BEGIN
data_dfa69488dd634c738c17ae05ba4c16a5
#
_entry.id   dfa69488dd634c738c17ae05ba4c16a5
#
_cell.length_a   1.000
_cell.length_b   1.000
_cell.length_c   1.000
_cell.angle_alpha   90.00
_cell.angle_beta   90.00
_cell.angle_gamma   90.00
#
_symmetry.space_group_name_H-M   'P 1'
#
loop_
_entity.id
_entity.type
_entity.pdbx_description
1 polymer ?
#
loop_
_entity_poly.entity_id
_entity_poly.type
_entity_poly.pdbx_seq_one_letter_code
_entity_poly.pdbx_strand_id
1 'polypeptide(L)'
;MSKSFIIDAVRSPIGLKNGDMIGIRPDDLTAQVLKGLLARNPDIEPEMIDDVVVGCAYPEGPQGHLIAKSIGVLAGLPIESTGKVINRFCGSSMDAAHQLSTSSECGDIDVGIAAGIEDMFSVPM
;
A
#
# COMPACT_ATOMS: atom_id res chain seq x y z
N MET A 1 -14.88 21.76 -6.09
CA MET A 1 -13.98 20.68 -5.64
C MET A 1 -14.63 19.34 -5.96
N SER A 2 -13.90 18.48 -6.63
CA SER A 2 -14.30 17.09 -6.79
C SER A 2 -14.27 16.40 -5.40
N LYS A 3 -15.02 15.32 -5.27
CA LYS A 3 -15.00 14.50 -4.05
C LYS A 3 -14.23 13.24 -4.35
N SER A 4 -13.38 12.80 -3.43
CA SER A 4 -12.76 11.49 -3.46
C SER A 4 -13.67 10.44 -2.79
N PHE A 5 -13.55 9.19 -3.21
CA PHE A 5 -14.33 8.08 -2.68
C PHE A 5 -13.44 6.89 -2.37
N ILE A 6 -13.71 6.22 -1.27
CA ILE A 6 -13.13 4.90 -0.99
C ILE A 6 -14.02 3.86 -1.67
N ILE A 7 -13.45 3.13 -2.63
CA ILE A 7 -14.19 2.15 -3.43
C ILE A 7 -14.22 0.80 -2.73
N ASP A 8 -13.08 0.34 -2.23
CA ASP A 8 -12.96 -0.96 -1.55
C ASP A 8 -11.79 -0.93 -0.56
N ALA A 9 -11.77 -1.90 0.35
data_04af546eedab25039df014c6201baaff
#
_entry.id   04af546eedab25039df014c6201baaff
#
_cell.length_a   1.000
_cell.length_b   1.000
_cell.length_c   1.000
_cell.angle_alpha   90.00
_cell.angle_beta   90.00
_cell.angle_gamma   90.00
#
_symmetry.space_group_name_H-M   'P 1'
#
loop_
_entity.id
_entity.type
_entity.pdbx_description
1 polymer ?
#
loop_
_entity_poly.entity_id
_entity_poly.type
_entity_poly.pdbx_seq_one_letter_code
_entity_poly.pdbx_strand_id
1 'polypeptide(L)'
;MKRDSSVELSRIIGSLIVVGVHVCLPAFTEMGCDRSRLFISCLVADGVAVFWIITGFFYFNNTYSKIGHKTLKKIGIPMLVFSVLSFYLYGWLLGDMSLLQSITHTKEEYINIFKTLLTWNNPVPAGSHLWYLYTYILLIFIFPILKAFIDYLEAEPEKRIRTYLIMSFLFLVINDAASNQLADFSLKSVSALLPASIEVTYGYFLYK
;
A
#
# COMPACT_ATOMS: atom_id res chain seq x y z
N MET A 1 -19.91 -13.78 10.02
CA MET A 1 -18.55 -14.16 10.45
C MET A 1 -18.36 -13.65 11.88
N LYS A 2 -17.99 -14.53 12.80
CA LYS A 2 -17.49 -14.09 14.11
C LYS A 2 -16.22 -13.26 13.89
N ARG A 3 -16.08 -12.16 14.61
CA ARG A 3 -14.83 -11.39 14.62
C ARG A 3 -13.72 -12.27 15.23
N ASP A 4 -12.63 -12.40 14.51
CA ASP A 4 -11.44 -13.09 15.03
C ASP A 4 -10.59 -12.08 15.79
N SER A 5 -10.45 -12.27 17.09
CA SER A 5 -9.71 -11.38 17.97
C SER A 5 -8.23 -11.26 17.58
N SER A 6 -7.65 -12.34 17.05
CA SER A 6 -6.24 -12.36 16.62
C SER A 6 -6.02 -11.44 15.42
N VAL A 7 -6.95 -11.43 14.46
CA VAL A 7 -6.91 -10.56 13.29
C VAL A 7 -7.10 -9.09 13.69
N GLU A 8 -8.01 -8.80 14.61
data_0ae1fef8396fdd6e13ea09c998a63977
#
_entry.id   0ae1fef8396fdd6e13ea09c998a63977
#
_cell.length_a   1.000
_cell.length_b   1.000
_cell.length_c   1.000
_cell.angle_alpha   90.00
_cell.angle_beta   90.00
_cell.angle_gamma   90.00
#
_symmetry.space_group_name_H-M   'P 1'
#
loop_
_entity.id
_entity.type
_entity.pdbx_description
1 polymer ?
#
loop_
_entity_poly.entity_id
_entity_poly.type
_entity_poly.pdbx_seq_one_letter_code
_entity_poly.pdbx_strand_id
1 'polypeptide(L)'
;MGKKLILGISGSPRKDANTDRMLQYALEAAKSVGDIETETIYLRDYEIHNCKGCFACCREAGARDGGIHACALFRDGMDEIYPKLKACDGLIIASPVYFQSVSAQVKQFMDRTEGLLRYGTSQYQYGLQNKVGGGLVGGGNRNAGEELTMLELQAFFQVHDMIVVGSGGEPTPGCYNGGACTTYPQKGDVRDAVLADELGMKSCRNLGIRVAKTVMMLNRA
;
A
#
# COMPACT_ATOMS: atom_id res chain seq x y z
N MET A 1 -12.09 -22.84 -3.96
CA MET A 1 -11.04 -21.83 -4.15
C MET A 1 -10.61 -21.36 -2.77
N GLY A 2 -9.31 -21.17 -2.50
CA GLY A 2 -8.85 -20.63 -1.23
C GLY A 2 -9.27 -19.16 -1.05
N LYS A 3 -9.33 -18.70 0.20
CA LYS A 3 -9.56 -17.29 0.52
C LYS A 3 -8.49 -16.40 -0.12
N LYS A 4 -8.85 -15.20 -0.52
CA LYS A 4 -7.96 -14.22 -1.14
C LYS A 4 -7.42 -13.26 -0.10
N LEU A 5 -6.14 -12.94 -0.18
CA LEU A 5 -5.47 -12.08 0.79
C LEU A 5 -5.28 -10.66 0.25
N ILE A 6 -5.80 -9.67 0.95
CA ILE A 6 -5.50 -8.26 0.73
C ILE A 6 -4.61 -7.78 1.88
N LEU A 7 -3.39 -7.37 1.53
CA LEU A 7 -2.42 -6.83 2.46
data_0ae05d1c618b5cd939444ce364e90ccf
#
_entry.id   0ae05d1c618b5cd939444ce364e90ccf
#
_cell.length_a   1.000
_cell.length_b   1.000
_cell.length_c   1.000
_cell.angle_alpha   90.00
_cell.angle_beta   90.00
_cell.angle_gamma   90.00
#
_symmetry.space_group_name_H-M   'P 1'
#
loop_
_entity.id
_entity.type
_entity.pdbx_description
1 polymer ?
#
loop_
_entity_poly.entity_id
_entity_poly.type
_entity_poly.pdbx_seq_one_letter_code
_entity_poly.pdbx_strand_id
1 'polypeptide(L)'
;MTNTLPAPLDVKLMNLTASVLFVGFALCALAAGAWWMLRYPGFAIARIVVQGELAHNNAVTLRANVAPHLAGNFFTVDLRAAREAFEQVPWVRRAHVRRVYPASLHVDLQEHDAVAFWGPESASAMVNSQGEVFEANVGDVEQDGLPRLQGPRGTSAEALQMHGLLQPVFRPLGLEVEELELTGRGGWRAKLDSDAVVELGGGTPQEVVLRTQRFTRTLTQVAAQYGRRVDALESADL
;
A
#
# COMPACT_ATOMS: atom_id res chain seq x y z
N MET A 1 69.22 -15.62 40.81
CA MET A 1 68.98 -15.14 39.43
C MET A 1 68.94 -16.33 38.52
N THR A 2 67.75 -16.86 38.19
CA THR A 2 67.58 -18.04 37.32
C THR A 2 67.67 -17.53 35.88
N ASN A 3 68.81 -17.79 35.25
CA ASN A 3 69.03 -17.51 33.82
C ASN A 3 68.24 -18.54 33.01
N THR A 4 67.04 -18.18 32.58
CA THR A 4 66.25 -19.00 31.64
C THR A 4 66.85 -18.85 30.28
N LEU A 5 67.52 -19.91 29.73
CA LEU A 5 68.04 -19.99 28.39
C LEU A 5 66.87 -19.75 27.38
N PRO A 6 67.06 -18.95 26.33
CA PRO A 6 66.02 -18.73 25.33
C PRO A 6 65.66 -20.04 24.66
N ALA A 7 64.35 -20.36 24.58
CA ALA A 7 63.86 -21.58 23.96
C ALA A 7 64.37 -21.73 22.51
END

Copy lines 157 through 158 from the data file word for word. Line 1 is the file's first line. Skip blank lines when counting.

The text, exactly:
CA LEU A 7 -2.42 -6.83 2.46
data_0ae05d1c618b5cd939444ce364e90ccf